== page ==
Owls and Cuckoo’s

This group consists of three orders the owls and boobooks (Strigiformes) the nightjars and frogmouths (Caprimulgiformes) and the cuckoos (Cuculiformes) which includes the coucal and koel.

The pheasant coucal is only called a pheasant because of its long tail; it is in fact a member of the cuckoo family and is Australia’s only member of the cuckoo family that is not brood parasitic. That is it builds its own nest and lays eggs and rears its young. Other members of the cuckoo family in Australia lay eggs in other birds’ nests and let them raise the young. The problem with that is that young cuckoo’s do not tolerate other eggs or chicks in their nest and usually kill the foster siblings.

The Channel-billed Cuckoo is the largest of the cuckoos and the largest brood parasite in the world. It is a migratory bird, living in Australia from around October through to early June. Its arrival from its other home in the north often coincides with the beginning of the Queensland wet season, hence its array of nick names, such as Storm-bird and Rain-bird. The Channel-billed Cuckoo lays its egg in a host of other bird nests, but the favourites are those of Ravens, Crows, Magpies, Currawongs and Butcherbirds.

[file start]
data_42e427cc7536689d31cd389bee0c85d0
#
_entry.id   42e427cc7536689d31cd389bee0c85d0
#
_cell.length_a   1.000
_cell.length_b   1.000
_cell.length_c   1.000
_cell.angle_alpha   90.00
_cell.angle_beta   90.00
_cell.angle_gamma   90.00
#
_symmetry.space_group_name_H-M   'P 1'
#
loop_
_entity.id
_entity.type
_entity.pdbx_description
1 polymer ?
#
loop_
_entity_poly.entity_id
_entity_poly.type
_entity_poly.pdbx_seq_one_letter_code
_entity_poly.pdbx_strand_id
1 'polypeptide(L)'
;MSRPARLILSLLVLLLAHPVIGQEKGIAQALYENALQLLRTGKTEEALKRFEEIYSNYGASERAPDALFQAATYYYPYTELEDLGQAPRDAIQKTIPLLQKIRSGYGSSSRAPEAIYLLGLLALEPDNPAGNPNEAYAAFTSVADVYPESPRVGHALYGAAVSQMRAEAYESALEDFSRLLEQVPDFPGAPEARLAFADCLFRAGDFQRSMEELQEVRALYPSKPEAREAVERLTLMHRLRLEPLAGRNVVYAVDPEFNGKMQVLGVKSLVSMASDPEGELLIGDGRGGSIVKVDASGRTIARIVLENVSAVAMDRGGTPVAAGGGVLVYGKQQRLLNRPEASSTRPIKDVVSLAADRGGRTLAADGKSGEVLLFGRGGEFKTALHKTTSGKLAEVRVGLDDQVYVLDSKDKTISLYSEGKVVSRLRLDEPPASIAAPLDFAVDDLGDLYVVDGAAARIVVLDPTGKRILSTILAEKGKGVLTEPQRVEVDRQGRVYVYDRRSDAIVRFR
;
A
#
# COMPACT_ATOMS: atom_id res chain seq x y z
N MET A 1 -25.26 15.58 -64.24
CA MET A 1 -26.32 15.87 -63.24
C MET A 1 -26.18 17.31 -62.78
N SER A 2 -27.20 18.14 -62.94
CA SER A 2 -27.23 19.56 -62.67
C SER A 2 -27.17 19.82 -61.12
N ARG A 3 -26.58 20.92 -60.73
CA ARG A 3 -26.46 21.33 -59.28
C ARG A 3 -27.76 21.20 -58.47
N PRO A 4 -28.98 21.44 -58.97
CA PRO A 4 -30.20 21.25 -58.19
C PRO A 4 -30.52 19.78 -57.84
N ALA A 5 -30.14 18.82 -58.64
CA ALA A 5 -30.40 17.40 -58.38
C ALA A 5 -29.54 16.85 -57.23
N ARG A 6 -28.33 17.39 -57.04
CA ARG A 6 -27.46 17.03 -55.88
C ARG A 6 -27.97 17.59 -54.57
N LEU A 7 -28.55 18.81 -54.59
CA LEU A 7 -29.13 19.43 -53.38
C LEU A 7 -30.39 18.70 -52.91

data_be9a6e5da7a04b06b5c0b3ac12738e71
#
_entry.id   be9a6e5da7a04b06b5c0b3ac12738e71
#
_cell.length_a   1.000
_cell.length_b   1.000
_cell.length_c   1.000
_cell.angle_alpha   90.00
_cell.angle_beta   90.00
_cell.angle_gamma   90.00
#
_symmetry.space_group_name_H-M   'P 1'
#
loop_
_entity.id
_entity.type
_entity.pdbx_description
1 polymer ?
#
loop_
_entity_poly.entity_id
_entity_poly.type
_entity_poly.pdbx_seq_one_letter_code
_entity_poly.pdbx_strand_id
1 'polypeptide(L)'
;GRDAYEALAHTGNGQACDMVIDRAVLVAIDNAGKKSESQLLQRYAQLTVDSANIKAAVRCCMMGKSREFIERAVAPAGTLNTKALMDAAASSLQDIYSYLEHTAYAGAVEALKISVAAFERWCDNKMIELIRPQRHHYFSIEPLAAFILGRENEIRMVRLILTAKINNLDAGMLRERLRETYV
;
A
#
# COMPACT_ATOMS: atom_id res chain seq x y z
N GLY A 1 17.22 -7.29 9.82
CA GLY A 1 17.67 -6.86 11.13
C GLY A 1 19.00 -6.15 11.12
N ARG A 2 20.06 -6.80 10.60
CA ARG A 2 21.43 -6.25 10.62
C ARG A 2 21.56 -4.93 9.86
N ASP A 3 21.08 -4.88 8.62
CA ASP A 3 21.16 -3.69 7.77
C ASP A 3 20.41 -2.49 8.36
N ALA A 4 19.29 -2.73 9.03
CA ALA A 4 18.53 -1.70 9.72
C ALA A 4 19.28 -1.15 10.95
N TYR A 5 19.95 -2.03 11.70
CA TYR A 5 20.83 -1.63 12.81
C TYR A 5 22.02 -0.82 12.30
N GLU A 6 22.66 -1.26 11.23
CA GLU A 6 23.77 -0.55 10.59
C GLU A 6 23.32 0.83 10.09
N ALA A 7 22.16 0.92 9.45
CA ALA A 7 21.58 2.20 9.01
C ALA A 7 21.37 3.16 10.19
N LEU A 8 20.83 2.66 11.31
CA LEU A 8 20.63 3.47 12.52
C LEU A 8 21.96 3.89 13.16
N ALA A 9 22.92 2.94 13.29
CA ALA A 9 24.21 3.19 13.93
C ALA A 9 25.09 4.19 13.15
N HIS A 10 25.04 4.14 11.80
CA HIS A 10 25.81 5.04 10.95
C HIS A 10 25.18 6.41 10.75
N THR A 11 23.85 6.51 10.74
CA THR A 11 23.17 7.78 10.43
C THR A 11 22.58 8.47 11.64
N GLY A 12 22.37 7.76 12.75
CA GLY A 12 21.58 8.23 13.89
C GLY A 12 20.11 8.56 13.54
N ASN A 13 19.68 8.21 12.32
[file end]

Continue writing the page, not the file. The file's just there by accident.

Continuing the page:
Owls are largely nocturnal birds of prey, which means they hunt other living things for their food, using their special adaptations and unique abilities that set them apart from any other creature. These adaptations include exceptional eyesight, very good hearing, strong talons and beak and an ability to fly silently. Owls are formidable and stealthy hunters.

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